March 7, 2022 ~After 122 years of failure, a sudden, quiet success. The U.S. Senate unanimously passed the Emmett Till Antilynching Act, a law that makes lynching a federal hate crime. The House passed the bill in February by a 410-3 vote. The measure now goes to President Joe Biden for his signature.
The first congressional attempt to pass such a law took place in 1900. Between then and now 200 bills have been introduced in Congress to criminalize lynching but have failed to pass through both houses.
Between 1877 and 1950, more than 4,400 black men, women and children were killed in documented lynchings, primarily in the southern states of the former Confederacy, but also in the North and West. The United States has changed since white mobs used public violence against black people to enforce racial subordination and white supremacy. But the killing of Ahmaud Arbery, a 25-year-old, unarmed black jogger, by white men who assumed he was a local burglar, demonstrates how the presumption of black guilt and dangerousness is directly related to this country’s history of racialized terror.
Like many lynching victims of generations past, Arbery was a black man targeted by white men who, though not police, felt empowered to wield weapons, demand answers and then kill him when he did not submit. “[The South’s] police system,” scholar W.E.B. Du Bois wrote in 1903, “was arranged to deal with Blacks alone, and tacitly assumed that every white man was ipso facto a member of that police.”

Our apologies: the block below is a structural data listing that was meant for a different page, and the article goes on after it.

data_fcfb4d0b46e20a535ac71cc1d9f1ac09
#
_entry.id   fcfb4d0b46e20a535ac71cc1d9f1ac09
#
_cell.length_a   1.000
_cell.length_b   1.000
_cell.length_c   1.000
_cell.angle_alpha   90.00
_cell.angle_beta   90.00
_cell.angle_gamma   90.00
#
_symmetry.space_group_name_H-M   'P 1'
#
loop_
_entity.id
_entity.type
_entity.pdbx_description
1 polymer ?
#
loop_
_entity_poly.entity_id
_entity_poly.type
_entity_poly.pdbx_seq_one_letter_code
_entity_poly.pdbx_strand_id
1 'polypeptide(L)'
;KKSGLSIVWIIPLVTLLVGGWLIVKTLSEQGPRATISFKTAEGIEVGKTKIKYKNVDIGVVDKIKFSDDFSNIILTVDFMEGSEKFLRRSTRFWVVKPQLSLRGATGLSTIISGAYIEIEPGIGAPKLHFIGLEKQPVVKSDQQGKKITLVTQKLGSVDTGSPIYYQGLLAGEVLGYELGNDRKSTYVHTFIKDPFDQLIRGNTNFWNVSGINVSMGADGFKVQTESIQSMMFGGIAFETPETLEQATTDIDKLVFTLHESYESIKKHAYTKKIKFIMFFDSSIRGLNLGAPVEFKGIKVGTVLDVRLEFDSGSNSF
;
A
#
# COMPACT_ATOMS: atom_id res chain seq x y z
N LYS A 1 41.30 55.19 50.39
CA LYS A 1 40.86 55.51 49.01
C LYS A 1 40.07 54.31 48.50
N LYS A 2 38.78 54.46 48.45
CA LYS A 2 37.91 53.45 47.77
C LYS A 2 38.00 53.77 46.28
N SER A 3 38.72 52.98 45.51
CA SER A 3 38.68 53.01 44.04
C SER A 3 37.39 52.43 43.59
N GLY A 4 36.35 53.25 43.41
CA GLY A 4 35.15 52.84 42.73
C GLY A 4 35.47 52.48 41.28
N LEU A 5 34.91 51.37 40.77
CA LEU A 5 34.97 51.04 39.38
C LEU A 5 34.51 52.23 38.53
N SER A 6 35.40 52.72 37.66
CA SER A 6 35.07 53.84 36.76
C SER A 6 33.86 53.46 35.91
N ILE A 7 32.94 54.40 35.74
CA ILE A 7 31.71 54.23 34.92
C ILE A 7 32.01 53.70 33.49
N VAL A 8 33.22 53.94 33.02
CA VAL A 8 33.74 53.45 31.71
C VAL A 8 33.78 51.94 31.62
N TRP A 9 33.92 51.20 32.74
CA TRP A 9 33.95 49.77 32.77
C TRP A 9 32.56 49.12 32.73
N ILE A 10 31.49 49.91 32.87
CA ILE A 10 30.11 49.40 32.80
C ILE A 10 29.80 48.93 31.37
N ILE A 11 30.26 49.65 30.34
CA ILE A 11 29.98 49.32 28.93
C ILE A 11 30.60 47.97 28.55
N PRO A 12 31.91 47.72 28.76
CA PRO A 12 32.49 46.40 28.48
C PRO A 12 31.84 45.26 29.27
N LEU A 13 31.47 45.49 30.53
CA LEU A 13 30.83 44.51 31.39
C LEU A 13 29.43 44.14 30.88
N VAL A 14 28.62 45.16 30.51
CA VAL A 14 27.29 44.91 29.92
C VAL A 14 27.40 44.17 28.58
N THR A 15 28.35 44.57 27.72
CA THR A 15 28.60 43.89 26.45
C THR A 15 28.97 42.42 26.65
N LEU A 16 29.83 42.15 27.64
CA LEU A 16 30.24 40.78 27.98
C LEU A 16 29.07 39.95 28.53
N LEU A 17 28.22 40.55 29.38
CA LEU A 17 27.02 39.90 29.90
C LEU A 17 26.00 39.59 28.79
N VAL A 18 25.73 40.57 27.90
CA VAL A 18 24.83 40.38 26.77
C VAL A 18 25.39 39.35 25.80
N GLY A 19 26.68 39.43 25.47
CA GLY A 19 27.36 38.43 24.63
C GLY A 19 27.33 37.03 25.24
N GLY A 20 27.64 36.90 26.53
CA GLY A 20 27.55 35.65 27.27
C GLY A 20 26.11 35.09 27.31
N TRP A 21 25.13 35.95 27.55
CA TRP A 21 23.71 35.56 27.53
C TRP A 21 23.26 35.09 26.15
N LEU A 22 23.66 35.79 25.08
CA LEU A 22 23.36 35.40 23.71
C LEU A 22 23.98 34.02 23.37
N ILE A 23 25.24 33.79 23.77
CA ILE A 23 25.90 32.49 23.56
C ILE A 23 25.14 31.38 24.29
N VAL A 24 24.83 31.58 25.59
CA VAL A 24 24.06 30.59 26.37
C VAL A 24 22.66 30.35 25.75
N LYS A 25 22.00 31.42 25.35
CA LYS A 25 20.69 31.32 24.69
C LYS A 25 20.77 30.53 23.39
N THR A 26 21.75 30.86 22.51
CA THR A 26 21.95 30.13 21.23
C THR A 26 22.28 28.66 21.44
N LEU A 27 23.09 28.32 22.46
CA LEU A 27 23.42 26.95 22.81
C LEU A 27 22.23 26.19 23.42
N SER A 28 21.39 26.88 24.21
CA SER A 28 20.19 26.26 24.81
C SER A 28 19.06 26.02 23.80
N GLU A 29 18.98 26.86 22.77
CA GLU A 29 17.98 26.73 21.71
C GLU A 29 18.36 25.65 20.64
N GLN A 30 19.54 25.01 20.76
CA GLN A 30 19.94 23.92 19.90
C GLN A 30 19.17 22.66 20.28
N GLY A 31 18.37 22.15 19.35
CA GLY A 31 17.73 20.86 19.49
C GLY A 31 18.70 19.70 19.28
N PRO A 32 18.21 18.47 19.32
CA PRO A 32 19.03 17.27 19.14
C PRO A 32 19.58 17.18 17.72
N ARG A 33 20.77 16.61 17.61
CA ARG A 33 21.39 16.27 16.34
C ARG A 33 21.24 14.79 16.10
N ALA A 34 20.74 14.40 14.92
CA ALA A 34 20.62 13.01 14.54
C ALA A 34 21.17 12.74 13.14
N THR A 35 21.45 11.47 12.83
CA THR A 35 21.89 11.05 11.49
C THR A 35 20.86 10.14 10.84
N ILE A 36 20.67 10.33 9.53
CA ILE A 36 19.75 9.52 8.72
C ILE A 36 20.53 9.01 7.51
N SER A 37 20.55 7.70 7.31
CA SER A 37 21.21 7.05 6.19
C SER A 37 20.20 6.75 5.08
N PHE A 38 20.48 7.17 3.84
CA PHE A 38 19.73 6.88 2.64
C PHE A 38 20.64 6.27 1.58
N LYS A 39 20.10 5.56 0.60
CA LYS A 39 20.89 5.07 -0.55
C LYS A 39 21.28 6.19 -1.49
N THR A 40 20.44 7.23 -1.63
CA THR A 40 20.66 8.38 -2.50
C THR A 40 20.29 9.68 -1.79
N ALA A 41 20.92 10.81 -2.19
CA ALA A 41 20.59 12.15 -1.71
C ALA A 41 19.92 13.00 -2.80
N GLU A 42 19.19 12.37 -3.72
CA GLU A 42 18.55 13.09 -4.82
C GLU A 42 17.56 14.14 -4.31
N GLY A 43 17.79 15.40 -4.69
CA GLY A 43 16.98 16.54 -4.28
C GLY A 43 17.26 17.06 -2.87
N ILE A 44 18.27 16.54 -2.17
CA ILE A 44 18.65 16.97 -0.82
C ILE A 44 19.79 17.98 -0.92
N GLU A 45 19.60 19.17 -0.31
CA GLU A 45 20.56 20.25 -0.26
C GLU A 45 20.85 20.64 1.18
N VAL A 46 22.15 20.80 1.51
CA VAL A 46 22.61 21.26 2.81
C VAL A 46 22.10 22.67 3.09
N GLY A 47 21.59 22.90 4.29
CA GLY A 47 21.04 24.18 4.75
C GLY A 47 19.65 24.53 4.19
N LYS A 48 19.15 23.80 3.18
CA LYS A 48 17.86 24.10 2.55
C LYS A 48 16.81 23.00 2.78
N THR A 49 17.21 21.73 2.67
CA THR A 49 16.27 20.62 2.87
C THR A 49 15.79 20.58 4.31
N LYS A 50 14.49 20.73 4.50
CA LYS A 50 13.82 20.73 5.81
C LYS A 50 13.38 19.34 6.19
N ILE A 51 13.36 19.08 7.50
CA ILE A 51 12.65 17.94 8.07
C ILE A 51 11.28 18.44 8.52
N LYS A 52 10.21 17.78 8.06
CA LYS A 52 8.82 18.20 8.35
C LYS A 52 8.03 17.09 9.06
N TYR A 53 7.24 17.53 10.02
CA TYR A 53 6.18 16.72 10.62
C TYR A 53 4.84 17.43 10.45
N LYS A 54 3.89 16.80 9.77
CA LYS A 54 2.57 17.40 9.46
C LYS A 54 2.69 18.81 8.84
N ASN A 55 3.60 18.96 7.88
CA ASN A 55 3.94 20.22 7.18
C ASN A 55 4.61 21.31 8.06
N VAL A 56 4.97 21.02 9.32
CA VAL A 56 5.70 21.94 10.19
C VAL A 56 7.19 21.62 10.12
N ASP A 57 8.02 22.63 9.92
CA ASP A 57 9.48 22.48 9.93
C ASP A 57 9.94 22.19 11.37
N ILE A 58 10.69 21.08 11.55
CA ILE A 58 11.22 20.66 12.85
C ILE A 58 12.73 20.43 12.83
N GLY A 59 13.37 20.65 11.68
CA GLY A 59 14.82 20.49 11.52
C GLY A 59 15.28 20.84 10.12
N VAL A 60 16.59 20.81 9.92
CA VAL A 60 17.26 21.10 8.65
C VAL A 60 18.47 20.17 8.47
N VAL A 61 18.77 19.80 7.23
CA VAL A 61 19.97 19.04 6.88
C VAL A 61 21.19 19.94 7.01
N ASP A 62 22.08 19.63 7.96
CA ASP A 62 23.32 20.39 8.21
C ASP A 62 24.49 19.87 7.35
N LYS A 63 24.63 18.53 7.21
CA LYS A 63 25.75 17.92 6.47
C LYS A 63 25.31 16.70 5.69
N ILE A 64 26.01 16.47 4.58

More than 150 years since Reconstruction, this country continues to rely on narratives that dehumanize people of color suspected of crimes to legitimate their inhumane treatment—whether through state sanctioned racial violence, forced labor during incarceration, or deadly conditions of confinement. White supremacy projects criminality onto black people making even quotidian activities—like traveling by foot through a residential neighborhood or walking to the convenience store for snacks—a deadly risk for black people.
While white mobs proudly posed for photographs beneath hanging black corpses and mailed incriminating evidence as postcards through the U.S. mail, very few white people were convicted of murder for lynching a black person. Of all lynchings committed after 1900, only 1 percent resulted in a lyncher being convicted of any crime.
In her 1892 pamphlet, “Southern Horrors,” investigative journalist Ida B. Wells-Barnett wrote that accountability for racial violence “cannot and will not be done unless a healthy public sentiment demands and sustains such action.”
March 7, 1965 – Then-25-year-old activist John Lewis led over 600 marchers across the Edmund Pettus Bridge in Selma, Alabama and faced brutal attacks by oncoming state troopers, footage of the violence collectively shocked the nation and galvanized the fight against racial injustice.